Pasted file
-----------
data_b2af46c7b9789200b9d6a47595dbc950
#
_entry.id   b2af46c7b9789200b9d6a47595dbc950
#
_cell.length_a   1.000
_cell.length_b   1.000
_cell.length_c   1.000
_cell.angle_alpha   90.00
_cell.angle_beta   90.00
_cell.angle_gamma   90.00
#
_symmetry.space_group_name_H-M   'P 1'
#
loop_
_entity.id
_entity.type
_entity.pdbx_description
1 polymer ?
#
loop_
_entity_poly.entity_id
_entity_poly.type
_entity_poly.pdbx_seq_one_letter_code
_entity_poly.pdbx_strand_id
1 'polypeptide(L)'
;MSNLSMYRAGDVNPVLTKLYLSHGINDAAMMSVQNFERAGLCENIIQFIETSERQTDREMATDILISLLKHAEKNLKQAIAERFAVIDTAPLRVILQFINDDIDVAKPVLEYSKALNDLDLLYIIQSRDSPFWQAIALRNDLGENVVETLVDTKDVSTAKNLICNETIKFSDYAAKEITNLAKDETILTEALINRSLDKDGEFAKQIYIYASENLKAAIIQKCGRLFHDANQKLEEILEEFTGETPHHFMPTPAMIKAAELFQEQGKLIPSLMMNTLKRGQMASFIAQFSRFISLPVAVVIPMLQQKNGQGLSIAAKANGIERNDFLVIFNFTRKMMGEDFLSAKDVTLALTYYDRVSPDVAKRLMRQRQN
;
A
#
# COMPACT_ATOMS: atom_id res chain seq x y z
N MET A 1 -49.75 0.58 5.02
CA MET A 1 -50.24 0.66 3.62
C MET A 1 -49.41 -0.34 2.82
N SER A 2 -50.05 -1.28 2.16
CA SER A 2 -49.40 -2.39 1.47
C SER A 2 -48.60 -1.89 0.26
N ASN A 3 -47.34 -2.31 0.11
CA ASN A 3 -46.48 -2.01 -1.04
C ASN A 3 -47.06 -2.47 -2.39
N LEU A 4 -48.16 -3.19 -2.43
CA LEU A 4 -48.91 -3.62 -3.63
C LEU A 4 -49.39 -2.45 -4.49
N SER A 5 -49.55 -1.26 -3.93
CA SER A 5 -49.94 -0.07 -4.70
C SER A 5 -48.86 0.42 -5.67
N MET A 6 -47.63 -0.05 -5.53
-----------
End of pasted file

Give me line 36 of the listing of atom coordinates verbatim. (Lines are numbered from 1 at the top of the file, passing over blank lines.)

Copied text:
C SER A 2 -48.60 -1.89 0.26